The production of natural gas from the Marcellus shale formations has many positive aspects for the Mid-Atlantic region. It has changed, and will continue to change, how electricity is generated through economic market forces. Also, natural gas is an important input to many industrial processes and products and is one of the few bright spots in our regional economy. Furthermore, America is the fastest-growing energy producer, and this change is rippling throughout global markets.
Opponents to hydraulic fracturing, or "fracking," continue to question the safety of this extraction technology. Much of their concern is centered on aquifers used for drinking water and irrigation and how to manage the substantial amounts of wastewater produced during this process.
Many natural gas wells have been drilled in the Mid-Atlantic — more than 6,000 in Pennsylvania alone. A study by Duke University researchers provides evidence of increased levels of methane in groundwater in northeastern Pennsylvania, and the levels increased with proximity to gas wells. Although there is disagreement among experts concerning the results of this study, it is in the best interest of the industry and the country to be sure fracking is as safe as possible. Douglas Sandalow, a shale-gas expert and former acting undersecretary at the U.S. Department of Energy, said a global backlash against shale production could have severe results for the industry if fracking contaminates groundwater aquifers.
I believe oil and gas companies could learn some important lessons from the U.S. nuclear industry, which has made the safe operation of nuclear plants its most important task. After the Three Mile Island accident in 1979, the nuclear industry adopted the axiom, "An accident anywhere is an accident everywhere," reflecting its concern that one major local accident could derail nuclear power worldwide. It instituted a strong safety culture, rooted in benchmarking with stringent safety and performance standards, continuous learning, information sharing among nuclear companies, and constant training of power-plant operators. To put all of this into practice, the industry created the Institute of Nuclear Power Operations (INPO).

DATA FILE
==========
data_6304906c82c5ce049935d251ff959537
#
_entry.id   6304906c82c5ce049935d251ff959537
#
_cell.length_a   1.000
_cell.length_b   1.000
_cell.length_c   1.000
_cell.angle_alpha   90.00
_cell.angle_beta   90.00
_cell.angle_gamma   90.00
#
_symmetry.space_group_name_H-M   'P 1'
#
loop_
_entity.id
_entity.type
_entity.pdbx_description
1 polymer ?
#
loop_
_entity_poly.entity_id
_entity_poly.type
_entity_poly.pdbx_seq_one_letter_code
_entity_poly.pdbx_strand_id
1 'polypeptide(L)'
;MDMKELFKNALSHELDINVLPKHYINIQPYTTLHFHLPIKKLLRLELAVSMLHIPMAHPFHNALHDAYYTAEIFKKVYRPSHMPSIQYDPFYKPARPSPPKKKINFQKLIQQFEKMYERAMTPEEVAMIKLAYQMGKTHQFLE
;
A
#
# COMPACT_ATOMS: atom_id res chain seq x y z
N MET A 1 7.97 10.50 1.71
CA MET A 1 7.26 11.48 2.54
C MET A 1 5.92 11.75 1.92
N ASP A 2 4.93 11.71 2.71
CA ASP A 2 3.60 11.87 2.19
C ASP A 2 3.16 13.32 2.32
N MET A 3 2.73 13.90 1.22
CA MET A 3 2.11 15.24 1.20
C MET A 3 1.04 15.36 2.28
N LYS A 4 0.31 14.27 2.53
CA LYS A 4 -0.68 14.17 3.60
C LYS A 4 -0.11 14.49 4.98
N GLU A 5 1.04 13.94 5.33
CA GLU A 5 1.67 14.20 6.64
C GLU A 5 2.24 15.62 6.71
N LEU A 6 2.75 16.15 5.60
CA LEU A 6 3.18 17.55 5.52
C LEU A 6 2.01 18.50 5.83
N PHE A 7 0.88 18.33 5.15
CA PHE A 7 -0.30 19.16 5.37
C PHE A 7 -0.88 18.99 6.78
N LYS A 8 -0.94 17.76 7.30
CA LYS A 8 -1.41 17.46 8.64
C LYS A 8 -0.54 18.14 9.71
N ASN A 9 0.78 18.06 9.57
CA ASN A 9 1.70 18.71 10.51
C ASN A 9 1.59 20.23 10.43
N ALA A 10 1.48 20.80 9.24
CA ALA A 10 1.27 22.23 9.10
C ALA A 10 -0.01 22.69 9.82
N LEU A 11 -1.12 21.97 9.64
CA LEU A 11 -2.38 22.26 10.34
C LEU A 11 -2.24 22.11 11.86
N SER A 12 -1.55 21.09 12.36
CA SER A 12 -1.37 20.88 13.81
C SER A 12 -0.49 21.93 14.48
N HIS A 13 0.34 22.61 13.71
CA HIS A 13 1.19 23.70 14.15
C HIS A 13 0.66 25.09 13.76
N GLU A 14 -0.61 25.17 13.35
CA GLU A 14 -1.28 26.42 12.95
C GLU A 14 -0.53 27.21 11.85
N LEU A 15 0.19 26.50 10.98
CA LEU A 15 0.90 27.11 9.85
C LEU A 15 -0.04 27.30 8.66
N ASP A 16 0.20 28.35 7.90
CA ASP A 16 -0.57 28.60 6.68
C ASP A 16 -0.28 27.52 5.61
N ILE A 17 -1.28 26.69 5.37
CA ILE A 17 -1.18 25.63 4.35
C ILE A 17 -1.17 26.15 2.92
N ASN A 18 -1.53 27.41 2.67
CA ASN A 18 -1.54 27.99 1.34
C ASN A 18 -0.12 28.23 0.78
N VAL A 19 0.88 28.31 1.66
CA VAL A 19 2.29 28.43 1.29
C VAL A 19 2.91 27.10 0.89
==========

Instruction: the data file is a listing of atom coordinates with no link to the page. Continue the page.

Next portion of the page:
INPO's inspection teams conduct regular evaluations of nuclear plants, and it sets industry-wide performance goals. Last year, in several key areas, U.S. nuclear plants either matched or improved upon levels of performance from previous years. For example, there were 62 unplanned automatic or manual reactor shutdowns, matching a record low set in 2011. And the industrial accident rate of 0.05 accidents per 200,000 worker-hours is well below the 2015 goal of 0.1. This rate demonstrates that it is safer to work at a nuclear plant than in the manufacturing or even the leisure and hospitality sectors. In fact, there has not been a serious accident at a U.S. nuclear plant since Three Mile Island.
During this period, the average capacity factor at nuclear plants — a measure of availability — rose from 56.3 percent in 1980 to nearly 90 percent last year. This indicates that these plants now produce their designed full output of electricity about 90 percent of the time. It is this kind of safety and performance culture that the oil and gas industry needs to emulate.
Eleven fracking companies and nonprofit groups have established the Center for Sustainable Shale Development (CSSD). The CSSD has developed a set of 15 standards for fracking and certifying companies that voluntarily comply with these standards. This represents a good start, and perhaps it will lead to on-site inspections of fracking operations like those that INPO conducts at nuclear plants.
There is an essential lesson to be learned: Energy exploration and production and environmental protection are not mutually exclusive. Reasonable environmental regulations do not counteract the great advantages of hydraulic fracturing, such as creating a domestic fuel source for decades to come that is economical, abundant and reliable.